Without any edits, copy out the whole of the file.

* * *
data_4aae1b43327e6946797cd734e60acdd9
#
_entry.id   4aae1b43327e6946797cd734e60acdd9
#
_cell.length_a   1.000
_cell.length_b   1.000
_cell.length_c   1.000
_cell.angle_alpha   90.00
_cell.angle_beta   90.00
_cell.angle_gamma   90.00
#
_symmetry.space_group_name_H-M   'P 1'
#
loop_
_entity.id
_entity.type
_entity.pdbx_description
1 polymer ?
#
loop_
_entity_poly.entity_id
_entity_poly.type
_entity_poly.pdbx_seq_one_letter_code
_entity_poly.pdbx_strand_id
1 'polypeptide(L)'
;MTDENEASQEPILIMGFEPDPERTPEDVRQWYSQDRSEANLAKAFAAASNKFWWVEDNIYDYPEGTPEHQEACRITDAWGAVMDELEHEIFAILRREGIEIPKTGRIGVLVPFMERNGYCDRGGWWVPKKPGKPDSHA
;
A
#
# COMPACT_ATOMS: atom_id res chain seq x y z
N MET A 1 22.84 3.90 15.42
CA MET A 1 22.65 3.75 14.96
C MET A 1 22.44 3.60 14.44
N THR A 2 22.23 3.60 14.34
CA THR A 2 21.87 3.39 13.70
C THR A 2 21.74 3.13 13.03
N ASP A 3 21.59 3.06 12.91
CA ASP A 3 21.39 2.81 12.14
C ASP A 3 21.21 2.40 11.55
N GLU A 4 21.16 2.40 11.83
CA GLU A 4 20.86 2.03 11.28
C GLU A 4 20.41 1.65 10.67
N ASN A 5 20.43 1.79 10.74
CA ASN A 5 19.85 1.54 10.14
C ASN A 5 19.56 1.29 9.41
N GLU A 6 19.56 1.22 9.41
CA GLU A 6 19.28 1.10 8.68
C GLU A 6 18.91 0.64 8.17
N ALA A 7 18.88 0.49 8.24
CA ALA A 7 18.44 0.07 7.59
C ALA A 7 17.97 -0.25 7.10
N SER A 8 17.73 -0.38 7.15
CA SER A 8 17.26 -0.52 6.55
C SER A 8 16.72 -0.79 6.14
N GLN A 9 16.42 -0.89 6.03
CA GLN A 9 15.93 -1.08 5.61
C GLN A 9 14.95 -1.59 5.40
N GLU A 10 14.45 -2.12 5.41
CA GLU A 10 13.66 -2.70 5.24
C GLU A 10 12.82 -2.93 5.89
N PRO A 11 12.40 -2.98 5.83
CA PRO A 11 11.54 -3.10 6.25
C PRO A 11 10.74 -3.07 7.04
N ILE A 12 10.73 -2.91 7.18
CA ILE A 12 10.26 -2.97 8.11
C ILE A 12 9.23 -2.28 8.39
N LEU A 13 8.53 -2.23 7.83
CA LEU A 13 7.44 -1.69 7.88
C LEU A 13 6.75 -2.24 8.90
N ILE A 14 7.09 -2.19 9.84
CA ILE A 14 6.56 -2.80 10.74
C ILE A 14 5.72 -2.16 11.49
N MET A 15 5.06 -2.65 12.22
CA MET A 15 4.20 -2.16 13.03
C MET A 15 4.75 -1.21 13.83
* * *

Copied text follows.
data_4aae1b43327e6946797cd734e60acdd9
#
_entry.id   4aae1b43327e6946797cd734e60acdd9
#
_cell.length_a   1.000
_cell.length_b   1.000
_cell.length_c   1.000
_cell.angle_alpha   90.00
_cell.angle_beta   90.00
_cell.angle_gamma   90.00
#
_symmetry.space_group_name_H-M   'P 1'
#
loop_
_entity.id
_entity.type
_entity.pdbx_description
1 polymer ?
#
loop_
_entity_poly.entity_id
_entity_poly.type
_entity_poly.pdbx_seq_one_letter_code
_entity_poly.pdbx_strand_id
1 'polypeptide(L)'
;MTDENEASQEPILIMGFEPDPERTPEDVRQWYSQDRSEANLAKAFAAASNKFWWVEDNIYDYPEGTPEHQEACRITDAWGAVMDELEHEIFAILRREGIEIPKTGRIGVLVPFMERNGYCDRGGWWVPKKPGKPDSHA
;
A
#
# COMPACT_ATOMS: atom_id res chain seq x y z
N MET A 1 22.84 3.90 15.42
CA MET A 1 22.65 3.75 14.96
C MET A 1 22.44 3.60 14.44
N THR A 2 22.23 3.60 14.34
CA THR A 2 21.87 3.39 13.70
C THR A 2 21.74 3.13 13.03
N ASP A 3 21.59 3.06 12.91
CA ASP A 3 21.39 2.81 12.14
C ASP A 3 21.21 2.40 11.55
N GLU A 4 21.16 2.40 11.83
CA GLU A 4 20.86 2.03 11.28
C GLU A 4 20.41 1.65 10.67
N ASN A 5 20.43 1.79 10.74
CA ASN A 5 19.85 1.54 10.14
C ASN A 5 19.56 1.29 9.41
N GLU A 6 19.56 1.22 9.41
CA GLU A 6 19.28 1.10 8.68
C GLU A 6 18.91 0.64 8.17
N ALA A 7 18.88 0.49 8.24
CA ALA A 7 18.44 0.07 7.59
C ALA A 7 17.97 -0.25 7.10
N SER A 8 17.73 -0.38 7.15
CA SER A 8 17.26 -0.52 6.55
C SER A 8 16.72 -0.79 6.14
N GLN A 9 16.42 -0.89 6.03
CA GLN A 9 15.93 -1.08 5.61
C GLN A 9 14.95 -1.59 5.40
N GLU A 10 14.45 -2.12 5.41
CA GLU A 10 13.66 -2.70 5.24
C GLU A 10 12.82 -2.93 5.89
N PRO A 11 12.40 -2.98 5.83
CA PRO A 11 11.54 -3.10 6.25
C PRO A 11 10.74 -3.07 7.04
N ILE A 12 10.73 -2.91 7.18
CA ILE A 12 10.26 -2.97 8.11
C ILE A 12 9.23 -2.28 8.39
N LEU A 13 8.53 -2.23 7.83
CA LEU A 13 7.44 -1.69 7.88
C LEU A 13 6.75 -2.24 8.90
N ILE A 14 7.09 -2.19 9.84
CA ILE A 14 6.56 -2.80 10.74
C ILE A 14 5.72 -2.16 11.49
N MET A 15 5.06 -2.65 12.22
CA MET A 15 4.20 -2.16 13.03
C MET A 15 4.75 -1.21 13.83